UH Parma Medical Center

First Lung Nodule Center in the University Hospitals System Will Expedite Care for Patients

Lung nodules detected on chest X-rays and computed tomography (CT) scans, such as coronary calcium scoring, will receive expedited care through the new Lung Nodule Center at University Hospitals Parma Medical Center. The center, located within UH Parma’s Community Care Clinic in Medical Arts Center 1, Suite 205, will ensure that patients are seen quickly and continually tracked to receive follow-up care.

UH Providers at The Lung Nodule Center at UH Parma

Lung nodules, which show as a white spot or shadow on a CT scan, are typically too small to cause pain or breathing problems. They are detected in up to half of all adults who get a chest X-ray or CT scan, according to the American Thoracic Society. Lung nodules may be caused by scar tissue, a healed infection, or other irritants. Fewer than 5 percent of all nodules turn out to be cancer, and even in these cases, the cancer is often in early stages. Cancer is more likely in patients who are older or have a history of smoking or other cancer risk.

The Lung Nodule Center at UH Parma allows patients expedited access to the highest-quality academic care in the heart of our community,” says James Hill, MD, Associate Chief Medical Officer at UH Parma Medical Center.

The first of its kind in the UH system, the Lung Nodule Center is overseen by medical directors Basel Altaqi, MD, and Daniel Iltchev, MD. Special appointment openings will be reserved for these patients to ensure that they are seen within a week of discovery of a lung nodule. Certified nurse practitioner Lynda Boldt, CNP, will initially evaluate each patient, then refer them to the appropriate specialist, such as a pulmonologist for bronchoscopy, interventional radiology for biopsy or additional scanning, or thoracic surgeon Christopher Towe, MD, for removal.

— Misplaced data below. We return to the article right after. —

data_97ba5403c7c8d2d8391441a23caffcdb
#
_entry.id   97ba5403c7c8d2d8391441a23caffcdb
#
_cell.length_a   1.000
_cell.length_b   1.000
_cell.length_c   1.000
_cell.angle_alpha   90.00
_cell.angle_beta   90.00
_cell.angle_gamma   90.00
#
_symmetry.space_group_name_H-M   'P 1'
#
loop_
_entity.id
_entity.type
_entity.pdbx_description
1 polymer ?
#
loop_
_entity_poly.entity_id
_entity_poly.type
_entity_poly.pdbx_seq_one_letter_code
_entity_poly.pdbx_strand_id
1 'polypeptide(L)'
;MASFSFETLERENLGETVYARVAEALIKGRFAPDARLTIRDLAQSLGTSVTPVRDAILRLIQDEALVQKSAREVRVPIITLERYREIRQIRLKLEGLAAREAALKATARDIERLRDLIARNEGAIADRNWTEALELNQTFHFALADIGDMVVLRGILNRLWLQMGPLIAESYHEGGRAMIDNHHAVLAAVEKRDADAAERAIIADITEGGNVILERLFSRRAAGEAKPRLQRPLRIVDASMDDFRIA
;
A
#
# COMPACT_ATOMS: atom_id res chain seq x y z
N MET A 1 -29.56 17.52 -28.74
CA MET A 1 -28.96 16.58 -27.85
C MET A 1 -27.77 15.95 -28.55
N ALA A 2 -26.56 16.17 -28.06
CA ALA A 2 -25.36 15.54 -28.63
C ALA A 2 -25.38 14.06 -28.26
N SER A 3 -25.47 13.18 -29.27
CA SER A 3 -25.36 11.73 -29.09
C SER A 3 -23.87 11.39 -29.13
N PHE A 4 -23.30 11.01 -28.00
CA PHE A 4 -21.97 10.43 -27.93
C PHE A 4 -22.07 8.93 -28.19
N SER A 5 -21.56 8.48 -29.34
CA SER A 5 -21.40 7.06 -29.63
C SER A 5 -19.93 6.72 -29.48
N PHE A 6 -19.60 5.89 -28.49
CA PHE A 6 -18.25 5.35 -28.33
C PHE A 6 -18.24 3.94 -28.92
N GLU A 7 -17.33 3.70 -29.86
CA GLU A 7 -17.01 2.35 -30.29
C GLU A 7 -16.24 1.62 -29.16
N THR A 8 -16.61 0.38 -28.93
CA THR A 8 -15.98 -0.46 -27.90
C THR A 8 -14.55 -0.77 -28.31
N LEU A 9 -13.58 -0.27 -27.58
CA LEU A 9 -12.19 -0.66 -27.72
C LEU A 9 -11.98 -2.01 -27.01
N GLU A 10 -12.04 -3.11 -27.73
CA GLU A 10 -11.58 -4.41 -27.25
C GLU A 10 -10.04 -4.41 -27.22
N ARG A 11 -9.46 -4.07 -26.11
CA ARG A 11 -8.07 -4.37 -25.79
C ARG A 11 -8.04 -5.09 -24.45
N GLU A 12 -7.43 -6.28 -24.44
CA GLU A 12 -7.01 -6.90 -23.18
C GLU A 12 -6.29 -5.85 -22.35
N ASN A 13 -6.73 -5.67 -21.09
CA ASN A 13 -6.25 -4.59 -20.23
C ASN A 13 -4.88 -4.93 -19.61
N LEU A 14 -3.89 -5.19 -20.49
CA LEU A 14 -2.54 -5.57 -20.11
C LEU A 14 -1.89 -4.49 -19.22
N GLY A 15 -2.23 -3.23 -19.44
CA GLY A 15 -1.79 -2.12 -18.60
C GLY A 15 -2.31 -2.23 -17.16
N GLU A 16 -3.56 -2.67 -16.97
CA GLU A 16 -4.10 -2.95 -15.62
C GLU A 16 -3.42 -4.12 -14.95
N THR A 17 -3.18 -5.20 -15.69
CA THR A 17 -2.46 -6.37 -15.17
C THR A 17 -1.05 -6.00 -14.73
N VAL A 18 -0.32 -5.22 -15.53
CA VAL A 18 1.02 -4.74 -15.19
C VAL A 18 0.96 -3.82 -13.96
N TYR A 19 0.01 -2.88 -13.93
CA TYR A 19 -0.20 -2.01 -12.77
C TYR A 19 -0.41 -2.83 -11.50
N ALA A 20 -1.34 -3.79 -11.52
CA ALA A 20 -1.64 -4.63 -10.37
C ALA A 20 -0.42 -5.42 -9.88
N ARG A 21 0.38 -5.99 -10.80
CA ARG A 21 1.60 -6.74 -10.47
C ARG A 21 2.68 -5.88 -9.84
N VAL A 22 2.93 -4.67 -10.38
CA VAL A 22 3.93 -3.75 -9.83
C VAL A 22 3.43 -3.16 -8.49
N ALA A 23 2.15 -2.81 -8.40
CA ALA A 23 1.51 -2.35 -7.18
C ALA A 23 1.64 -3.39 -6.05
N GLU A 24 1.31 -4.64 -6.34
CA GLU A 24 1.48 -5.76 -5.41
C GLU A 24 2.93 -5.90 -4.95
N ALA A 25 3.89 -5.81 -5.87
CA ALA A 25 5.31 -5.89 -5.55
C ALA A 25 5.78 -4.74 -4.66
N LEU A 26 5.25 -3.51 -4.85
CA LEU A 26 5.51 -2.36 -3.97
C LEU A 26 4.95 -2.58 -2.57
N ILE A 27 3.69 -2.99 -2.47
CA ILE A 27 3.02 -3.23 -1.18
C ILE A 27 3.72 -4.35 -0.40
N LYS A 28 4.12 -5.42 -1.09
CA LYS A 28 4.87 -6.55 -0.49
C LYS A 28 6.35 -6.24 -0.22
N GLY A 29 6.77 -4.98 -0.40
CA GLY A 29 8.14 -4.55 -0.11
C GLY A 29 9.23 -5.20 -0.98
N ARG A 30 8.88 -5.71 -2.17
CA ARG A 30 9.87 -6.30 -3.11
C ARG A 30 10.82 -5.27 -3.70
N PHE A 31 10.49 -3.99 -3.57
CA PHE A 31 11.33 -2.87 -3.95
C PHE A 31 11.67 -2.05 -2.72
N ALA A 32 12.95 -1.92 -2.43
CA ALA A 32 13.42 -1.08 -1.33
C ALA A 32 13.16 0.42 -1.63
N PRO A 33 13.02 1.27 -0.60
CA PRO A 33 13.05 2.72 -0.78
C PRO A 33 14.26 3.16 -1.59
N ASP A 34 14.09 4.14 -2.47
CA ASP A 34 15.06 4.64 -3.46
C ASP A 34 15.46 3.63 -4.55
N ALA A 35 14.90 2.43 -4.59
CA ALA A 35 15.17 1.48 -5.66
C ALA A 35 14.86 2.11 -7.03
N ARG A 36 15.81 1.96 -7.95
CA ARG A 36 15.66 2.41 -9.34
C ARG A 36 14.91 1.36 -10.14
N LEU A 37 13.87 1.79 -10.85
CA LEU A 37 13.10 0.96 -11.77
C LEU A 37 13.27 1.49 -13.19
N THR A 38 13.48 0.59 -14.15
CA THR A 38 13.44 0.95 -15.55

The Lung Nodule Center has established a lung nodule registry to track these patients and ensure follow-up. Patients will continue to be seen by their regular primary care providers for all other medical care.

Boldt notes that an estimated 50,000 patients across the region have lung nodules that are not necessarily tracked and treated. Through this registry, she will be able to determine the right practitioner to follow up for treatment based on the nodule’s size, location and characteristics. Risk factors such as smoking and a family history of cancer also are considered.